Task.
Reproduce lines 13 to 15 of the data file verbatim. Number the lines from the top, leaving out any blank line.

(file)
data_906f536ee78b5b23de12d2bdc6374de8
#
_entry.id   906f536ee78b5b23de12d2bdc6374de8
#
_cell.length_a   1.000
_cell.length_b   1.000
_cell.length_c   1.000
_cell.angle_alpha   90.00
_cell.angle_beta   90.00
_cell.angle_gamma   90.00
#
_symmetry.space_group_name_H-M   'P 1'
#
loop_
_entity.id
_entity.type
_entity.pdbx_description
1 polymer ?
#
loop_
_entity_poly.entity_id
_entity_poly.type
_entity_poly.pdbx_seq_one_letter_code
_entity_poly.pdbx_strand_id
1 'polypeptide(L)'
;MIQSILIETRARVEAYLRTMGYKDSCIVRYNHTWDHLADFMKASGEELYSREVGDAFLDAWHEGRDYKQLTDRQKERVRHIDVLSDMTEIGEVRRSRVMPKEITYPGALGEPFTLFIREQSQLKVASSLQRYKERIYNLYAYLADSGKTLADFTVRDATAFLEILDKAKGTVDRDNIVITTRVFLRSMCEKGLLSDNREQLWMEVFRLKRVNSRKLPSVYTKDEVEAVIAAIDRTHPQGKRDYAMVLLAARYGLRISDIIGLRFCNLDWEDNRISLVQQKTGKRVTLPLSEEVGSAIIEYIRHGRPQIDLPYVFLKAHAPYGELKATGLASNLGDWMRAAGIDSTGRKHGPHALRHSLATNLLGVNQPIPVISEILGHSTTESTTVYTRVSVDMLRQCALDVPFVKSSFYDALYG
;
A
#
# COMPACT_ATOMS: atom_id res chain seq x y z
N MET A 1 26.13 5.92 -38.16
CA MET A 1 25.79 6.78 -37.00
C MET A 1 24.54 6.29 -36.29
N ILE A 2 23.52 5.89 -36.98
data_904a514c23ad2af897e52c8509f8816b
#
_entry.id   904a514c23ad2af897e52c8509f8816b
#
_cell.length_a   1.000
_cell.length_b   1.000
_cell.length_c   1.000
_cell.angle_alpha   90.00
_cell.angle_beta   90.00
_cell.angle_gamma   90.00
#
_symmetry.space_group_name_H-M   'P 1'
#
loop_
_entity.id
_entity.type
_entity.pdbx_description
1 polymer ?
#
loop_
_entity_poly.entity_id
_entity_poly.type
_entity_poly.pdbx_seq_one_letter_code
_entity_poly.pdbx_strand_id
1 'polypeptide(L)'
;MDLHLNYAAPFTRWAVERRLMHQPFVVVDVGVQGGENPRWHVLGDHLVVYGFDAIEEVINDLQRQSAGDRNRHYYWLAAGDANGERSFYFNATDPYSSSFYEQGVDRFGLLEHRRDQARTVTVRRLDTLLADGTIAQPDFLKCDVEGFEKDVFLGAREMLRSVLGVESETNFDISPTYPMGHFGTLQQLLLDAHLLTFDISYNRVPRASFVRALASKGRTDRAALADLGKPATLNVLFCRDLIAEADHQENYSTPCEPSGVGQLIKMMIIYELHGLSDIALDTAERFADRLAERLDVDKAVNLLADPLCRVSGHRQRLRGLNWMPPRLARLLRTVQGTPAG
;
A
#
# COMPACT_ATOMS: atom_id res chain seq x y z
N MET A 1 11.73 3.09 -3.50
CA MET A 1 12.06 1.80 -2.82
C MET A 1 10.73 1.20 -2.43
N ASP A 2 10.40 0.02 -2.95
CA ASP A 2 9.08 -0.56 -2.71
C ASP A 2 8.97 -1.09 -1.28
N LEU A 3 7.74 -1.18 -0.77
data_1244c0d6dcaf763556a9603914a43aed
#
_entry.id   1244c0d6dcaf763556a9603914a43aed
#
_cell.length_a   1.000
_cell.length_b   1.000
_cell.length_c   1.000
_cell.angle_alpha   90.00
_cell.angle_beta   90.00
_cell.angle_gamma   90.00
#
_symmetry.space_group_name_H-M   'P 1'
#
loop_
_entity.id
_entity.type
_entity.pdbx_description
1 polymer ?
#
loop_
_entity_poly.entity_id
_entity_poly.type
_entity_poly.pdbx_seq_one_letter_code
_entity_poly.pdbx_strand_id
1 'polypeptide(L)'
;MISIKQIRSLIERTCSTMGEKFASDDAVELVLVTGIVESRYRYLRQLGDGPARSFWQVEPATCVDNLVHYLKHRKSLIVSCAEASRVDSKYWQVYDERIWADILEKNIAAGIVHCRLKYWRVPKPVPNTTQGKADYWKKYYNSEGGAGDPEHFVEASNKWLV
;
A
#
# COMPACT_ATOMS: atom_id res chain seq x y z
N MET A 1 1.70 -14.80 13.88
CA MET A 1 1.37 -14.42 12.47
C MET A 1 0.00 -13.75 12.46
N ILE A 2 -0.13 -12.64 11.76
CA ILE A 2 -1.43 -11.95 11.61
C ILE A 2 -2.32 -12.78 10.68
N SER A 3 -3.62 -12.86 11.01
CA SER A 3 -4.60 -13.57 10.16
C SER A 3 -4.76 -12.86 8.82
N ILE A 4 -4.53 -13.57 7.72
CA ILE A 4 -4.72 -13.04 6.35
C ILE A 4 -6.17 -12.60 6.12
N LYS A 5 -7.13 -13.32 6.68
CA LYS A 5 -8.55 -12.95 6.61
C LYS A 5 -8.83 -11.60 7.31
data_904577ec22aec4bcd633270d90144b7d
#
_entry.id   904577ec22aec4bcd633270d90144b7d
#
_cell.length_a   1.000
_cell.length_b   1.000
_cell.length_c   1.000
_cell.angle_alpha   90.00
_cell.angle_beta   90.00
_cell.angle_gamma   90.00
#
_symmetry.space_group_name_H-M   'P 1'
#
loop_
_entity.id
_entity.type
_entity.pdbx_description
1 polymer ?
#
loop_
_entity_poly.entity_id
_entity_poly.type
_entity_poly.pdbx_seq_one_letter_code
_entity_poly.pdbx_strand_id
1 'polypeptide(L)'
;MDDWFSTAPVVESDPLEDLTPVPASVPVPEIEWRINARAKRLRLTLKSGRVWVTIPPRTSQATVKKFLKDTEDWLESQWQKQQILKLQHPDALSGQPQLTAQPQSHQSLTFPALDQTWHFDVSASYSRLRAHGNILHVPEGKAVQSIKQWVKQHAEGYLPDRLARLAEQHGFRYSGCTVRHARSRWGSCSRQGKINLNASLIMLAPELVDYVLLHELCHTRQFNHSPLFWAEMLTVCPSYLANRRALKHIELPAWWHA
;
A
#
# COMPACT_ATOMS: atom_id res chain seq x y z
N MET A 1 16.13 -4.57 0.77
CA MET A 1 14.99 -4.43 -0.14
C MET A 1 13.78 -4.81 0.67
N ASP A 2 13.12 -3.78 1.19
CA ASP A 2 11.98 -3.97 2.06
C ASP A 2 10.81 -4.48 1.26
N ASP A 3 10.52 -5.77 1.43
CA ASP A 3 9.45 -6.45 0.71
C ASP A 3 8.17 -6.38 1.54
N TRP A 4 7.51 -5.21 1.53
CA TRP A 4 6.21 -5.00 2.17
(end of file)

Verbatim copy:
#
loop_
_entity.id